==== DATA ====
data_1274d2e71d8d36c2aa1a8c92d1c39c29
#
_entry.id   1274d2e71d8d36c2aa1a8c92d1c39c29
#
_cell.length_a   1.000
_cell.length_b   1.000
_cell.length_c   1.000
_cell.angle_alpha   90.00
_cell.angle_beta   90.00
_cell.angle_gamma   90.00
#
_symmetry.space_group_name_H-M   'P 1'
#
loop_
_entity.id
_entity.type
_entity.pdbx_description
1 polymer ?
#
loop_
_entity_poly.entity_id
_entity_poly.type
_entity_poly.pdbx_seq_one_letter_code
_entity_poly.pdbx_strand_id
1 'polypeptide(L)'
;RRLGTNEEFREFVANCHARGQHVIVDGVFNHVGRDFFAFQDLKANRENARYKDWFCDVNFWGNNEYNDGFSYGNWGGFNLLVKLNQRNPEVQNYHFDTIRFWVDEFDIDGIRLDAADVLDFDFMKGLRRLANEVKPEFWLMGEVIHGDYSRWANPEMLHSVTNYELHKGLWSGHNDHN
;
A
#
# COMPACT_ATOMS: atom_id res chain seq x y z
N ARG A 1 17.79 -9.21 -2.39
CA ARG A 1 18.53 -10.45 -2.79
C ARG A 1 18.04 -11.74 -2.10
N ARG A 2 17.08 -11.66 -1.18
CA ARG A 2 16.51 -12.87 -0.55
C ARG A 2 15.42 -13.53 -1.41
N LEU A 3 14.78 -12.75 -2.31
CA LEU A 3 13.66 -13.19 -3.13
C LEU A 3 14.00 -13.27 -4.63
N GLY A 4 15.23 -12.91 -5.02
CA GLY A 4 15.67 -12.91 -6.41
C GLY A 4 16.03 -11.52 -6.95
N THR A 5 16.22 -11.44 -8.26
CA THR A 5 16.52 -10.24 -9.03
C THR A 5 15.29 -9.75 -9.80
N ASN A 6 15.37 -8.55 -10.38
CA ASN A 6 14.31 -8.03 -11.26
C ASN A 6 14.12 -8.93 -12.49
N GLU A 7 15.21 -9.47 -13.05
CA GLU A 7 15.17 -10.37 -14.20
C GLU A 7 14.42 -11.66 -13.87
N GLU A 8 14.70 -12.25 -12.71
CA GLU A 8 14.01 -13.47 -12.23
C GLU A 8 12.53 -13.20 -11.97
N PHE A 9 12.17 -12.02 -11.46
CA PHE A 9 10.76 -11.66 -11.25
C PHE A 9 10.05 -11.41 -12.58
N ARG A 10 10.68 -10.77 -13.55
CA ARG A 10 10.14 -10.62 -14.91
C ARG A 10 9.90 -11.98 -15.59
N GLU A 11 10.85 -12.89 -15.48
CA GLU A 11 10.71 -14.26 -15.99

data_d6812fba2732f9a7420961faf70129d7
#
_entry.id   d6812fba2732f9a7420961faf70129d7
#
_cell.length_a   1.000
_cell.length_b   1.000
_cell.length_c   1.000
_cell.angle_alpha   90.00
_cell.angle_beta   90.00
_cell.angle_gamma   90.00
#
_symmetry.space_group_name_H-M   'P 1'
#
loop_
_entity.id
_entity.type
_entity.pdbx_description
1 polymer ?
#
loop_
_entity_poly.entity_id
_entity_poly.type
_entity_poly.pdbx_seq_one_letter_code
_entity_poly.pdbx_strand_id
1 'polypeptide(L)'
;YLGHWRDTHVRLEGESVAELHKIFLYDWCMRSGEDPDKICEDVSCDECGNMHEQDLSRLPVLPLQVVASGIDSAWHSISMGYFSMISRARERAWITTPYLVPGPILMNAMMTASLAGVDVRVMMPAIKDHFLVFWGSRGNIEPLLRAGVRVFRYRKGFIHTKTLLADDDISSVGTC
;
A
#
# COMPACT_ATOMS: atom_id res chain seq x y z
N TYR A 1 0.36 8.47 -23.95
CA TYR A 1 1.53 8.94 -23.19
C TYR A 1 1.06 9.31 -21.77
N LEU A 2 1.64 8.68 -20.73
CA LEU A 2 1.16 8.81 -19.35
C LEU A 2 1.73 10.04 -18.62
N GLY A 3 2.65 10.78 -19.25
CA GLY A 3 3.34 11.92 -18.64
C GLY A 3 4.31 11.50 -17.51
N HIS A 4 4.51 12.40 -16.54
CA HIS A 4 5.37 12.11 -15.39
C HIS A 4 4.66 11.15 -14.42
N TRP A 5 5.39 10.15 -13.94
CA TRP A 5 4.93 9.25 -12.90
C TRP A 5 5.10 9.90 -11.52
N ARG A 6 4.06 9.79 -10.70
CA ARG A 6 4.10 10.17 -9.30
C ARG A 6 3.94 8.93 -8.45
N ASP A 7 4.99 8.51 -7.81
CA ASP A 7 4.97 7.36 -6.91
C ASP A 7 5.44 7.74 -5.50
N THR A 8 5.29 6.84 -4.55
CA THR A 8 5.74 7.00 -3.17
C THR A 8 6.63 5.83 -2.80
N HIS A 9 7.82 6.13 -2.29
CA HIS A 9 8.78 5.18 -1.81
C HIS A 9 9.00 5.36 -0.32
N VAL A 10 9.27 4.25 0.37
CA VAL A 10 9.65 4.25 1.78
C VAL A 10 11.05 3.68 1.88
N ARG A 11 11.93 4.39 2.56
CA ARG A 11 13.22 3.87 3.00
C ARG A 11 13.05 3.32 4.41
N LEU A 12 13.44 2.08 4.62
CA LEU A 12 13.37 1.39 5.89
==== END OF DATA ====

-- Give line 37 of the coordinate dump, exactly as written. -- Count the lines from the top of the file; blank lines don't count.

N LEU A 3 14.78 -12.75 -2.31